To put another layer into your interesting post and reader comments, it is my view that graduates need more than ever to be "re-credentialed" soon after they get their tertiary degrees.
Here I'm referring to situations or disciplines where the degree turns out to not be the entry ticket into good money, or as you note, even a job in the studied discipline. I'm seeing more and more evidence of a pattern in physiotherapy and certainly law that those who get into a job in their discipline find after some years that they really need new skills, new offerings, even a whole new framework for marketing their core offering. (The degree was not for them a buy once, use for a lifetime ticket.)
The evidence of the pattern arises for me in recent months as I've done a lot of advisory and innovative business modelling work involving re-credentialing in a health sector field where the tertiary qualification is not producing the results required. My client is in a position to re-credential along the lines I've described. This work took me back to remind a template you and I worked on more than a decade ago for a certain Catholic institution, you'll remember the one.
Extrapolating from the above I would say, as I've often done, that in a time of continuing rapid change in so many things, it should not surprise us that "sure thing" discipline degree are leading for some to underwhelming or deadend careers or at least futures that don't produce the financial returns that might once have been expected.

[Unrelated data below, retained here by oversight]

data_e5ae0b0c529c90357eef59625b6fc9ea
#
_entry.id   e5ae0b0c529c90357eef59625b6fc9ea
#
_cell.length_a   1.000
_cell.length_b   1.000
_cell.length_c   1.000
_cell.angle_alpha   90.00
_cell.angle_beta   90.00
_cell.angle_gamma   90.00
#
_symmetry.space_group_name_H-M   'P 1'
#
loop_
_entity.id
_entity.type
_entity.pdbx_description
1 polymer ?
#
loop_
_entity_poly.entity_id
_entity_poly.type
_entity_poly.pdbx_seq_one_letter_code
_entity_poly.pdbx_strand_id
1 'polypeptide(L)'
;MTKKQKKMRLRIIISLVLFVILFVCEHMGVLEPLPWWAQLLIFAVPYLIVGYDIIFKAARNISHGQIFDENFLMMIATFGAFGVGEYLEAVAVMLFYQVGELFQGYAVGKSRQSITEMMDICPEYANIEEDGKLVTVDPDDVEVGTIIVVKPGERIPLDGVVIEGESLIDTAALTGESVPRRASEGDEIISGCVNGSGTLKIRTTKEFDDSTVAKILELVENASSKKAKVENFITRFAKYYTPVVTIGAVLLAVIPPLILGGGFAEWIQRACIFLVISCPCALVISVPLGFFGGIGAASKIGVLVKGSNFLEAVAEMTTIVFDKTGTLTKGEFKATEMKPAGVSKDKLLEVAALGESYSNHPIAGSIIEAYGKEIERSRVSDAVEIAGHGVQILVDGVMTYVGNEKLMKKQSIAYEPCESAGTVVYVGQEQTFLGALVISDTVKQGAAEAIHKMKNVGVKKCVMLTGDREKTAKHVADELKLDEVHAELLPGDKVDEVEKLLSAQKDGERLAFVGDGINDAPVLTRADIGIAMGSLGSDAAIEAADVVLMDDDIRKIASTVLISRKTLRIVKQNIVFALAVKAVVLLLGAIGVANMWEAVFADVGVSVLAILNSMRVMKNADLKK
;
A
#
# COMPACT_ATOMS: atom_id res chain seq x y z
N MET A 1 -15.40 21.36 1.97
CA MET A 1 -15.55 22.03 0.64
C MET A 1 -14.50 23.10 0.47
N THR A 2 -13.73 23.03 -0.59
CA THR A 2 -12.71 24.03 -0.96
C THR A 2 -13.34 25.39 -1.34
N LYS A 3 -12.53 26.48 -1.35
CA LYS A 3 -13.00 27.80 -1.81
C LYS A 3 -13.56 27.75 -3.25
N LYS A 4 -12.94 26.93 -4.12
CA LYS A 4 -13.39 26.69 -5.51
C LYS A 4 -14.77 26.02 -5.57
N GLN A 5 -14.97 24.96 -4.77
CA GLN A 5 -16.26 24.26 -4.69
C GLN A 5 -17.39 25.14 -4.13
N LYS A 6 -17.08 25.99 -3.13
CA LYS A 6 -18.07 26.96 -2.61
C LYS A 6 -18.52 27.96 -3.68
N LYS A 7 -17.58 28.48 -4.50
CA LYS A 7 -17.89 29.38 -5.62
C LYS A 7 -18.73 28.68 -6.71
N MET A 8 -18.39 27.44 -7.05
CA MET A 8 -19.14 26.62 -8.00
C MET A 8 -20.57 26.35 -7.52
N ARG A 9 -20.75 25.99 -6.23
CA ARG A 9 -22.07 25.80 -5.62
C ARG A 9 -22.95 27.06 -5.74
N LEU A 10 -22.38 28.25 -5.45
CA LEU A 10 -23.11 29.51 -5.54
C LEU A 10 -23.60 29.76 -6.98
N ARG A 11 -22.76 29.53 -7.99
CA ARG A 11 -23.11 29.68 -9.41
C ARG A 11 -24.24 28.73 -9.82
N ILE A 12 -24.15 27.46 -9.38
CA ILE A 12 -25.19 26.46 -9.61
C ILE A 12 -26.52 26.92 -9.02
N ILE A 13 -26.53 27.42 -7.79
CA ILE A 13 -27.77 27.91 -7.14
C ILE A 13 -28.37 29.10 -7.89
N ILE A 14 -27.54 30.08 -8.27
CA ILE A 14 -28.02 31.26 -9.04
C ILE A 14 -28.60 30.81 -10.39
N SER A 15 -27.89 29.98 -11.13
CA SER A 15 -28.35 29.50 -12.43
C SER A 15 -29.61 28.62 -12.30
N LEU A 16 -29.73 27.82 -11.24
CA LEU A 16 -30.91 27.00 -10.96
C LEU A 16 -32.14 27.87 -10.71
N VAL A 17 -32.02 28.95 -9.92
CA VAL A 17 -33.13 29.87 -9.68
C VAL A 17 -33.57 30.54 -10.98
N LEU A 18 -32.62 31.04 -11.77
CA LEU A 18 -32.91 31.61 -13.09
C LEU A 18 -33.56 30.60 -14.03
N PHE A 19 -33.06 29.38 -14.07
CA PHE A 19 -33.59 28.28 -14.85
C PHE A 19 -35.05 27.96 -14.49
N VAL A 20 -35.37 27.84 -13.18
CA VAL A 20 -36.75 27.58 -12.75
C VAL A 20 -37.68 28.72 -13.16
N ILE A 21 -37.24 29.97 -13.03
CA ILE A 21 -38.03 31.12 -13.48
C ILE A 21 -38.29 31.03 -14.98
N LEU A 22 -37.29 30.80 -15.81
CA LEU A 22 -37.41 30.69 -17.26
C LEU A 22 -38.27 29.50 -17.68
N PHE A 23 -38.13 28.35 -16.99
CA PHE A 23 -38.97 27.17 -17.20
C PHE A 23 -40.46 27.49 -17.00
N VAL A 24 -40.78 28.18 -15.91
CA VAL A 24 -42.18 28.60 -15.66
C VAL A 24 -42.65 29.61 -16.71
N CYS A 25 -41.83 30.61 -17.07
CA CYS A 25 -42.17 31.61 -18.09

Now Noric's comment got me thinking. It is true, I think, that people are retraining or re-qualifying in a way that wasn't true in the past. Further, in many cases they are paying for it. But what are the implications of all this? Many is the short answer. Here I want to look at just two.
The first is that it demonstrates the difficulty of estimating a return on various forms of education. How do you disentangle all the influences?
The second. How do you justify increasing course lengths when your graduates increasingly require re-skilling now or in the future? This one gets into broader issues where my prejudices come into play. Still, is it time for us to shorten courses? Do we need a four year university course for a para professional role, for example?